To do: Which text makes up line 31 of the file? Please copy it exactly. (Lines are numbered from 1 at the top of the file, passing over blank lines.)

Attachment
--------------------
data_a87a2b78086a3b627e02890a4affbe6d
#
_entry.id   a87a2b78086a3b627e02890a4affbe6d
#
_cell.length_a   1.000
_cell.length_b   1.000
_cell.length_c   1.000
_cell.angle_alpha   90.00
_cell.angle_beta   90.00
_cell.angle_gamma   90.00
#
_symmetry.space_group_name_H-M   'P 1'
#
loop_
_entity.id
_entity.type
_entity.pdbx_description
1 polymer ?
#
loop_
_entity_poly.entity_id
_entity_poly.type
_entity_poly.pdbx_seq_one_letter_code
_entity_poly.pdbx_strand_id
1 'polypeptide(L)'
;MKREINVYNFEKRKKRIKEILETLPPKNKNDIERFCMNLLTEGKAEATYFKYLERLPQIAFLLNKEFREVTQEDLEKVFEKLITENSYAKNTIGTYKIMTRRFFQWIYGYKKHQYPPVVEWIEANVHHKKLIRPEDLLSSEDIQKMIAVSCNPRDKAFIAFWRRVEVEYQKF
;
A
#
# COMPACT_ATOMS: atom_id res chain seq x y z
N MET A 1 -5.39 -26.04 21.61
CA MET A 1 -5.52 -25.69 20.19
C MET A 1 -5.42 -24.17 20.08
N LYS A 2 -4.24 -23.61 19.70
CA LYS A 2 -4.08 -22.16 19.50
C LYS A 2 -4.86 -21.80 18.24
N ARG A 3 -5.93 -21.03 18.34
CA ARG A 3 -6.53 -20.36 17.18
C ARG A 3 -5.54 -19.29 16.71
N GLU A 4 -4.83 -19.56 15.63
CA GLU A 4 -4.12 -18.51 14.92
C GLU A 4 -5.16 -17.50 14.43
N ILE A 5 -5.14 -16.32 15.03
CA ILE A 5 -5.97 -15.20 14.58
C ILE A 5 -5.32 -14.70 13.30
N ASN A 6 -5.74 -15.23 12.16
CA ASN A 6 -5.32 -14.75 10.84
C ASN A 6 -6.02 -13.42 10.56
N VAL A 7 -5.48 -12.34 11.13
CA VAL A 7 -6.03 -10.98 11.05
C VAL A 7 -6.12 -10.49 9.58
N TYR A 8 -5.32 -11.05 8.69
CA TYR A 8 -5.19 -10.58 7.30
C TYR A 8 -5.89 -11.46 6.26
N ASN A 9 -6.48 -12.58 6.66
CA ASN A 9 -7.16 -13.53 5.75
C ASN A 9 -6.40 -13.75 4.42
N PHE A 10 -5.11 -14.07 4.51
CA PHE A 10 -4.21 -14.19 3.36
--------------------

N MET A 1 -5.39 -26.04 21.61